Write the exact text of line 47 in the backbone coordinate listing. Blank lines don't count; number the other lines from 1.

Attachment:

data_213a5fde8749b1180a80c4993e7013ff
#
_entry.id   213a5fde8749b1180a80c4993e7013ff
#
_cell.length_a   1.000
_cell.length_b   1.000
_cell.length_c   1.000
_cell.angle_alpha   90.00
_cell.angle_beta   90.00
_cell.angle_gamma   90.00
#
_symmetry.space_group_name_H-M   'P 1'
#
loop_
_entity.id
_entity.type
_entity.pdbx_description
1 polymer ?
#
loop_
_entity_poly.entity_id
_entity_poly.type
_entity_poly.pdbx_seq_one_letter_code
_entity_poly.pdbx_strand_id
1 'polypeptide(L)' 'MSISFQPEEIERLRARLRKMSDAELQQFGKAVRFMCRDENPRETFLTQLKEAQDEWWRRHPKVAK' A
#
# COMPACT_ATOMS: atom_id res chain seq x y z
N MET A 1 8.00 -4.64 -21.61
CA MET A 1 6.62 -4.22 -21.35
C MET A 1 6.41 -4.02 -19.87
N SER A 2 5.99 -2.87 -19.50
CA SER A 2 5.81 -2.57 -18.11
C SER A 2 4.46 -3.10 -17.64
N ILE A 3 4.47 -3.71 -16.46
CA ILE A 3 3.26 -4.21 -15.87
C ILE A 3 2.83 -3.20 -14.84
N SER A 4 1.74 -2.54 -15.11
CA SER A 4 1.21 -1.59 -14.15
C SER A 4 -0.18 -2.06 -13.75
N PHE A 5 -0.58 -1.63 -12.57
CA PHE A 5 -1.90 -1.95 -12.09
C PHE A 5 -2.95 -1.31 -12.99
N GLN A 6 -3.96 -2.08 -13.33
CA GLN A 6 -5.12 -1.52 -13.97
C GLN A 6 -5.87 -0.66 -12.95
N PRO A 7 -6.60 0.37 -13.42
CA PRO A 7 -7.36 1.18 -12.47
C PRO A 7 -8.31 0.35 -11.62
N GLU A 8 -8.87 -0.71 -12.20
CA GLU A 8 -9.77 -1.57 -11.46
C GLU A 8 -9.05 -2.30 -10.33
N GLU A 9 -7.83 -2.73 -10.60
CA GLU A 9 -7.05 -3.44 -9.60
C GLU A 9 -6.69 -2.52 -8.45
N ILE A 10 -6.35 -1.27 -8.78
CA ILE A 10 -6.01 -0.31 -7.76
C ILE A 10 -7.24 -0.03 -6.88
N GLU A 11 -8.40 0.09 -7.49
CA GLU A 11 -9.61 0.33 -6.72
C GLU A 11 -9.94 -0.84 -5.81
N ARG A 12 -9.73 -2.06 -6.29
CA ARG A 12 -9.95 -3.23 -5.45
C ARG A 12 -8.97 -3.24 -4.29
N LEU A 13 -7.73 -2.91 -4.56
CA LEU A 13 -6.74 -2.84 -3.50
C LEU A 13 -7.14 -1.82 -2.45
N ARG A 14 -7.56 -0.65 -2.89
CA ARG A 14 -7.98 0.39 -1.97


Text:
CA PRO A 7 -7.36 1.18 -12.47